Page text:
Beaufort Deviation

Very tough workout today – 123km and 3100m climbing. Was in the saddle for 5hrs 49mins and was surprised to average above 20kph for this one.

The start from Aime to Moutiers and then on to Albertville was against an unusually strong headwind ripping up the valley. It’s tough training alone against a relentless headwind. When someone overtook me about 10 km before Albertville I used him to pace me the rest of the way into town. I didn’t ride close enough to slipstream but kept a constant 3 to 5 meters behind. Just psychologically this makes a big difference. I didn’t want to be a hero and take a turn in front because I had to conserve energy for the climbing ahead – but enjoyed the increased pace. We were experiencing a cold front after all the rain (snow) and thunder of the previous few days so I had on a cold weather training jacket and felt fine. At Albertville I peeled off and started the 46km climb to the Cormet de Roselend. Previous attempts have always had my legs in deep pain by the time the steep climb up to the Roselend dam starts – just after Beaufort – but today there was none of this so despite a poor week last week the training in general must be paying off.

Beaufort Village (I live on the other side of those mountains)
The fun and games all started just after Beaufort. It’s a long straight moderate gradient up a glaciated valley to get the the foot of the big climb – but today the road was completely sealed off to all public – I tried to pass but couldn’t – they sealed it off thoroughly.  This meant a deviation which looked like it was climbing up a very different and very steep mountain for a very long way – and that was right. It was slightly worrying because there was no indication how long the deviation was. In the end it was about 500m climbing over 10km. Had it not been spectacular, sheltered and sunny I might have bailed out because I’d started this trip rather late – about 2:35pm so that the air could warm with the sun – but hadn’t anticipated this glitch. The “glitch” suddenly took on another allure when I started the descent back down from the deviation towards the main route because the back wheel felt unusually squirely on the turns and so I stopped to check it. Sure enough a puncture – the first in over 6000km with those tyres. It might have been due to me changing back from a race tyre and catching the inner tube or something. I stopped in the middle of nowhere and replaced the tube – checking with my fingers first that there was nothing sharp in the inside of the tyre. To my great surprise the 27gram carbon pump I’ve carried on the bike for over a year was utterly useless – couldn’t blow up anything with it. Unfortunately I hate hand pumps so much that I’d never actually tried it out! That was a silly move indeed.

Near the Cormet de Roselend
There were a couple of houses here in the hills but very quiet and not too promising regarding potential help. I walked up to one and around the side to find a door open and a workshop inside with two young men. One had an air compressor right beside him and took my wheel and inflated it to 110psi in seconds! It was so lucky that it seemed almost weird. I did not expect to get out of that one so easily. Payback however was not long in coming. Fate had timed it so that only a few minutes into this descent a bee would hit my forehead – deflected from the helmet and shove its arse down between my sunglasses and head. Naturally the bee stung me square between the eyes and then got free and flew off. There was an almost anaesthetic numbness right down to the tip of my nose from that sting but nothing worse.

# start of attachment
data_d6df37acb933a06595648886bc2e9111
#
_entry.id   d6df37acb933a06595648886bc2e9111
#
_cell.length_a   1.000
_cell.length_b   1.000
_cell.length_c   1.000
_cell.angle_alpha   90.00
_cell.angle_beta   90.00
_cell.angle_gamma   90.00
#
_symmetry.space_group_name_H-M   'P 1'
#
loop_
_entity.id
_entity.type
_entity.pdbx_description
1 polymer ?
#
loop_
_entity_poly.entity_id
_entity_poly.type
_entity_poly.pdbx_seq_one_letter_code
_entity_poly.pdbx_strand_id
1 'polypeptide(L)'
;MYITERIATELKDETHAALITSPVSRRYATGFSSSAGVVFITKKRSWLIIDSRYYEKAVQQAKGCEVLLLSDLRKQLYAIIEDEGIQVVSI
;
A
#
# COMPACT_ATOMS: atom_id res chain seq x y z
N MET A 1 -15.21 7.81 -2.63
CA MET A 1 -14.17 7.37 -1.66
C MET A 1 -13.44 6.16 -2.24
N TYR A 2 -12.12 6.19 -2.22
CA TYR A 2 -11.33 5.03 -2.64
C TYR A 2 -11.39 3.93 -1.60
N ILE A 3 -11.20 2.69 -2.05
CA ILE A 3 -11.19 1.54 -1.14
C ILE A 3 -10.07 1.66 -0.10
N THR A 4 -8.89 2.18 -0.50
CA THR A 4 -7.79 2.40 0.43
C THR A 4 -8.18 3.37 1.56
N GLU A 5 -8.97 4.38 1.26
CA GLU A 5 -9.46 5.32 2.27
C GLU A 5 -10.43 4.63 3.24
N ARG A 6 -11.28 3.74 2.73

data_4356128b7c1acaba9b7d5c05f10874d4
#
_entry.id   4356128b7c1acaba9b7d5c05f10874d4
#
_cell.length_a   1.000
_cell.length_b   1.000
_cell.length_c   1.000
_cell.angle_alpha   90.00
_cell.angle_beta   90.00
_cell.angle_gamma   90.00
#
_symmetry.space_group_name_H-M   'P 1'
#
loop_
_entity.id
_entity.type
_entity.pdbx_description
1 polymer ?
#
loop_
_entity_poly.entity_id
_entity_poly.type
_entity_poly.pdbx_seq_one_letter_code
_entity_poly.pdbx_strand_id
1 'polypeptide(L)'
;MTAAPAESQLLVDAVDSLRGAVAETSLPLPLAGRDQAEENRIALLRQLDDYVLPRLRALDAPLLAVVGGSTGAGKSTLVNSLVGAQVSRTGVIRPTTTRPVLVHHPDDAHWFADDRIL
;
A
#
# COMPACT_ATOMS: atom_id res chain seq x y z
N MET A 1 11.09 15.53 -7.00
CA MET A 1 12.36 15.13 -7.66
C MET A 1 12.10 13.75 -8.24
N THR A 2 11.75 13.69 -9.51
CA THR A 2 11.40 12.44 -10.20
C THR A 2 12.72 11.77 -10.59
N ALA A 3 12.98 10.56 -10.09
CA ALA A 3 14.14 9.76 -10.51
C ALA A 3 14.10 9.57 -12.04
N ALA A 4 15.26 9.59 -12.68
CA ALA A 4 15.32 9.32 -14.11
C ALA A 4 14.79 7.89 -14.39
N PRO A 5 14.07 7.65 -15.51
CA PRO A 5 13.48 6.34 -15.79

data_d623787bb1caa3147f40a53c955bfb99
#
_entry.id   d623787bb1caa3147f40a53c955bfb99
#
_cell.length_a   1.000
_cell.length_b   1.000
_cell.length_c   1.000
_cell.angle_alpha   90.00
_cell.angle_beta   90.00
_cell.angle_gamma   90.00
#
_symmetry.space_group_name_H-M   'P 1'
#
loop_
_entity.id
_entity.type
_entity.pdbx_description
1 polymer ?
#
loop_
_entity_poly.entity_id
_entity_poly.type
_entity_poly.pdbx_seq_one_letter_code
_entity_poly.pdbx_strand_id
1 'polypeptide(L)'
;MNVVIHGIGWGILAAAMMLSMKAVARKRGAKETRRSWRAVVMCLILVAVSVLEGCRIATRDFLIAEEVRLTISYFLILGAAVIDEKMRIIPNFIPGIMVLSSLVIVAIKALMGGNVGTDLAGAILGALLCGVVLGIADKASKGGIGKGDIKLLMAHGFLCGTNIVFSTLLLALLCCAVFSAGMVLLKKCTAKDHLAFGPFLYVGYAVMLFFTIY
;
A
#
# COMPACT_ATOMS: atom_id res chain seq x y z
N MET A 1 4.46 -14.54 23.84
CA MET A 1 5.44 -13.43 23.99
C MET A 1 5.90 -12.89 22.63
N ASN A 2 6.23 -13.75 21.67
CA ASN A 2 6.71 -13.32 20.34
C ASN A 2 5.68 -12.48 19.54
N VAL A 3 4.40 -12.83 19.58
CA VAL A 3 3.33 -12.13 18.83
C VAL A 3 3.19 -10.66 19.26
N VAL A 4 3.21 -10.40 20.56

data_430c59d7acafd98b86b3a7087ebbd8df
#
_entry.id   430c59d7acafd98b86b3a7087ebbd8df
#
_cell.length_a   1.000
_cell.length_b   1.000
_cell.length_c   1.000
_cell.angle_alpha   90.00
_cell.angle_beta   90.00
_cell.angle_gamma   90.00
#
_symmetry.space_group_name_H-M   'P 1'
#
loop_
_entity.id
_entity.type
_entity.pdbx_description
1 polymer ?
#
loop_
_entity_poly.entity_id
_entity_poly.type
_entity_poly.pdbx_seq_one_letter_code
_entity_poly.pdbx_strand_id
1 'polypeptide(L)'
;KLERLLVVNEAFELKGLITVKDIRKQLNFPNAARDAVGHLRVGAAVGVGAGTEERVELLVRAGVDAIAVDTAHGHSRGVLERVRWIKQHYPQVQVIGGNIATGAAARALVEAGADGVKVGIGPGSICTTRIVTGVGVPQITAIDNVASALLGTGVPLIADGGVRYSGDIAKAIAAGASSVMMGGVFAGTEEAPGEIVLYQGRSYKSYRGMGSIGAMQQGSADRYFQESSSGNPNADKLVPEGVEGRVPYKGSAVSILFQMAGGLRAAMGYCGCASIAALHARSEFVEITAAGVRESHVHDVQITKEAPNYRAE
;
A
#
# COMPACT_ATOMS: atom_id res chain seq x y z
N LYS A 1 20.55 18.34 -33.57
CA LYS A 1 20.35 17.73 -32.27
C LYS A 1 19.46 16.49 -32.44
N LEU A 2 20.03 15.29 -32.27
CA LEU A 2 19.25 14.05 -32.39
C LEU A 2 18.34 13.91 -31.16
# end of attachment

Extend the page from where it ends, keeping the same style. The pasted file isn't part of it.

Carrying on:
The climb up to the Cormet was fine but I was in the granny gear quite early on. Normally I find myself crawling up there with legs in significant pain the entire way – but today was different. Despite the extra climbing already I was able to hold a more acceptable if somewhat slow climbing pace – but with no deep pain – only tiredness. At the top of the Cormet (2000m Altitude) I swallowed the last drop from my two water bottles. In fact I cycled almost 6hrs and burned over 8000 calories just drinking one litre altogether – but felt fine. I ate a protein/energy bar and it had a great effect during the descent –  the energy and clarity returning to my head quickly. This was all I’d eaten. The drink had some energy/protein powder mixed in to it too though. The new “La Plagne” club shorts were excellent – no bum pain! Don’t know how that works because the padding is not as thick as on any of the other shorts and I’d expected them to be worse – but they are much better. I’d mistakenly brought arm warmers instead of leggings for the descent from the Cormet. Undeterred I squeezed the arm warmers over my legs because this was going to be cold – fast, no sun, high altitude and late. During the descent due to a mixture of cold and pressure my left hand went dead a couple of times – and the feet were pretty cold. It’s a long way down, especially when you are tired and cold, but you just have to keep on going because you know it’s much warmer in the valley below. I could feel the warm air as usual after the last turn down towards Bourg St Maurice – but it took until cycling uphill to Macot about 13km further on until I felt warm again. Thankfully Christiane had cajoled me into taking LED lights on the bike and as it was about 9:15pm when arriving at the house they had been used for the last 20 minutes and I was very glad to have them. 
Resting now for a few days probably – but will have to see how to make it to the race on the Ventoux on Saturday without arriving there exhausted in advance.

View from Cormet de Roselend  over Beaufort

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